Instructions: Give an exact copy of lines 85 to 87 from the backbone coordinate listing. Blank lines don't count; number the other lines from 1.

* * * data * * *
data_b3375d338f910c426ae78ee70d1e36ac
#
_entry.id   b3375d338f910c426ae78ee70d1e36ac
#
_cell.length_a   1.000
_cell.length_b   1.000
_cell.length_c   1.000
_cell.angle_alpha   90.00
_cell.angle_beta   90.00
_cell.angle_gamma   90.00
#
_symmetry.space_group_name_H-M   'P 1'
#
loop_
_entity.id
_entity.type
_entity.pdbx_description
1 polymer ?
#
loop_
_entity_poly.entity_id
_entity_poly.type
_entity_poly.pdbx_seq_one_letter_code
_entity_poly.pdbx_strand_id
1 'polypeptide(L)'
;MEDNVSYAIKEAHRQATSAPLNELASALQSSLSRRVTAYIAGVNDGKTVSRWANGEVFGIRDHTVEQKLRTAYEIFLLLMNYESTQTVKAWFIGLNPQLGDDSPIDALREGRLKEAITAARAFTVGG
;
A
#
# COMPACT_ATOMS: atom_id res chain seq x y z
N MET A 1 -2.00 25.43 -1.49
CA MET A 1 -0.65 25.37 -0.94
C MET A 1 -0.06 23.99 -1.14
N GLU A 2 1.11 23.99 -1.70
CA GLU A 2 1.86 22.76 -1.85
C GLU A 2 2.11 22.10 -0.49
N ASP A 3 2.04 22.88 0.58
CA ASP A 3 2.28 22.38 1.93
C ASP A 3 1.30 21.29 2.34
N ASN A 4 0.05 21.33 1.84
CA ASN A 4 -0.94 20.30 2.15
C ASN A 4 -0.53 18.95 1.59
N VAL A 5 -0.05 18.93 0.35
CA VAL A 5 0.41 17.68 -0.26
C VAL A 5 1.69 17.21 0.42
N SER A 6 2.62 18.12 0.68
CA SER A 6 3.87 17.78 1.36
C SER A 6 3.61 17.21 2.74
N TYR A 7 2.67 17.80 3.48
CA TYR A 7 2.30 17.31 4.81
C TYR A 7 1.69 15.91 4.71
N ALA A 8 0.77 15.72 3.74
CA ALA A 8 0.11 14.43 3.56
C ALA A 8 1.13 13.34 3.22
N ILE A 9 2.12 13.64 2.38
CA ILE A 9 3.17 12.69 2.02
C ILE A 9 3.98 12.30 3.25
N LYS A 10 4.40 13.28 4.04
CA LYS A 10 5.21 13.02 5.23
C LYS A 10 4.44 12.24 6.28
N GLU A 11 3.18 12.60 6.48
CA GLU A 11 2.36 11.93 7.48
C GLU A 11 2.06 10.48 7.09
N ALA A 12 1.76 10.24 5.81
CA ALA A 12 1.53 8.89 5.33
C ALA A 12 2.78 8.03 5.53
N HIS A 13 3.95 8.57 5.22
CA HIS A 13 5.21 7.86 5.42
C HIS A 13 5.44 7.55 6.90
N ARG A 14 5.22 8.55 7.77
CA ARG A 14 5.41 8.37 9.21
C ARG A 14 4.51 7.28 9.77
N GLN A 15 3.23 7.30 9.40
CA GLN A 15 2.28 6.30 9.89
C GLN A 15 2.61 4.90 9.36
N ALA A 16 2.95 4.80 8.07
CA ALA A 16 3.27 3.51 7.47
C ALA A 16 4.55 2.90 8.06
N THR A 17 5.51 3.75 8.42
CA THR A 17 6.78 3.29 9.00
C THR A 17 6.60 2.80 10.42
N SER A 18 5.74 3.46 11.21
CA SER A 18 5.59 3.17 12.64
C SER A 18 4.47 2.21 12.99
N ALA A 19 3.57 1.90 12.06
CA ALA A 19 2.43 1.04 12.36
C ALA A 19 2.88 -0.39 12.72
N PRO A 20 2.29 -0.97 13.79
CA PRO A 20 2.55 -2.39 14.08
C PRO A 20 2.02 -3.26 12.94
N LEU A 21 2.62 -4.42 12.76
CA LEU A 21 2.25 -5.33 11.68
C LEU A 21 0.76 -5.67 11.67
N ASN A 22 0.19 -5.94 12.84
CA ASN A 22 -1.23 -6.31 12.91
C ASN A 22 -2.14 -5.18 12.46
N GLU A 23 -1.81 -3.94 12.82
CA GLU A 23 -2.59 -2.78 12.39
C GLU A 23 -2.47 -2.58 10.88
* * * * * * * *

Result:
N ALA A 19 3.57 1.90 12.06
CA ALA A 19 2.43 1.04 12.36
C ALA A 19 2.88 -0.39 12.72